# Power Model for humanoids

I am in the process of creating a Power Prediction Model for the Hubo Robot. The Robot has 38 Degrees of Freedom and has a computer some sensors and motor boards. The motors are powered through Motor Boards. All these boards are powered through a main power board that exists at the robots chest.

My model should be able to predict the power for any trajectory of the robot. Say for instance if the robot raises its hand from 0 degrees to 180 degrees my model should be able to predict the power.

Heres an idea I came across. My idea was to equate the electrical torque to the mechanical torque of each joint.

For instance if the Right arm pitch moves from 0 to 180 degrees I can do as follows ? $mgsin(\theta)= Kt*I$

However, I am not getting a proper prediction and the current value is way off than what we can read from a software installed in the robot. I know there are losses but even then its off. I was wondering if there are any other approaches or a fault in my approach.

And after I do this I can add all the joint currents for a specific trajectory and then give a estimate for total power consumption.

## 2 Answers

To compare trajectories a metric is usually the energy. Indeed this is the integral of the power over the trajectory.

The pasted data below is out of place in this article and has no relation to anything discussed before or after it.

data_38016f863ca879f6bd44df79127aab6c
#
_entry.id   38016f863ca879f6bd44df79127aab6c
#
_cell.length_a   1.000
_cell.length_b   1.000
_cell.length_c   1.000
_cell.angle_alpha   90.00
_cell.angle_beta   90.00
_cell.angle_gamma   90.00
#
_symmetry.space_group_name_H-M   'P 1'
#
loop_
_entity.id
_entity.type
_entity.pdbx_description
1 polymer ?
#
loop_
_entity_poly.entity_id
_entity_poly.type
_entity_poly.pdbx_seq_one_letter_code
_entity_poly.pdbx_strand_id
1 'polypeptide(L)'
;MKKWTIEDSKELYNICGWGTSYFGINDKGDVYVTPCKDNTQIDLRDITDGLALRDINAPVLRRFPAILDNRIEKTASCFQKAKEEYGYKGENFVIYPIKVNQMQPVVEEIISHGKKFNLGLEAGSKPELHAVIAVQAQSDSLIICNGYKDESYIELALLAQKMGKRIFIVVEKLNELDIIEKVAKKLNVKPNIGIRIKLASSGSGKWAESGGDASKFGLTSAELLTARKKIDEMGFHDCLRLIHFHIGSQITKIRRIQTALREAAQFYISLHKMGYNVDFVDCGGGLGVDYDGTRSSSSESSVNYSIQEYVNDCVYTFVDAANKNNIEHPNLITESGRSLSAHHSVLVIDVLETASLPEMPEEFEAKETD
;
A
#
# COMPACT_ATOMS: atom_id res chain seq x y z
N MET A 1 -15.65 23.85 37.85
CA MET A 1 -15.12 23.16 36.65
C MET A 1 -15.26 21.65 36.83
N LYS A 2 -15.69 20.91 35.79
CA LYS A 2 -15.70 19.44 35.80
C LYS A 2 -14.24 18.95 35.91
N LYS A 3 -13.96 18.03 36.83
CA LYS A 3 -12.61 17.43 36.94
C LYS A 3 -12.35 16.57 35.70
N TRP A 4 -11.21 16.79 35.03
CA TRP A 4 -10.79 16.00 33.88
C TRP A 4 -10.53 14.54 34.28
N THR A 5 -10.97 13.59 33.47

There is usually two parts to compute it.

The first one is to consider the full model of the robot that is provided by the corresponding URDF file. Using the Recursive Newton-Euler algorithm that you can find on the Pinocchio library or RBDL, you can compute the torque $$\tau$$ for each joint for a given trajectory. The input are the joint position, the joint speed and the joint acceleration. Once you have the torque you can compute the mechanical energy.

The second part implies that you know some specific information from your motors and your power electronics. You need the motor resistances and the electric motor torque constant to approximate the electric energy. The energy used by the power electronics can be either neglected or computed from the current that has to be delivered to the motor.

You can find a paper on benchmarking here and with a specific example on a humanoid robot more here.

What you want to do is figure out what are the motor torque requirements to move the robot in the desired trajectory. The torques required will then translate to current draw required by motors. I suggest you look at the jacobian matrix of each serial arm to calculate from the Force+Torque of the tip into the motor torques at each joint. This is a humanoid, however, so you will have to be careful how you define the jacobian matrices of the legs and the arms.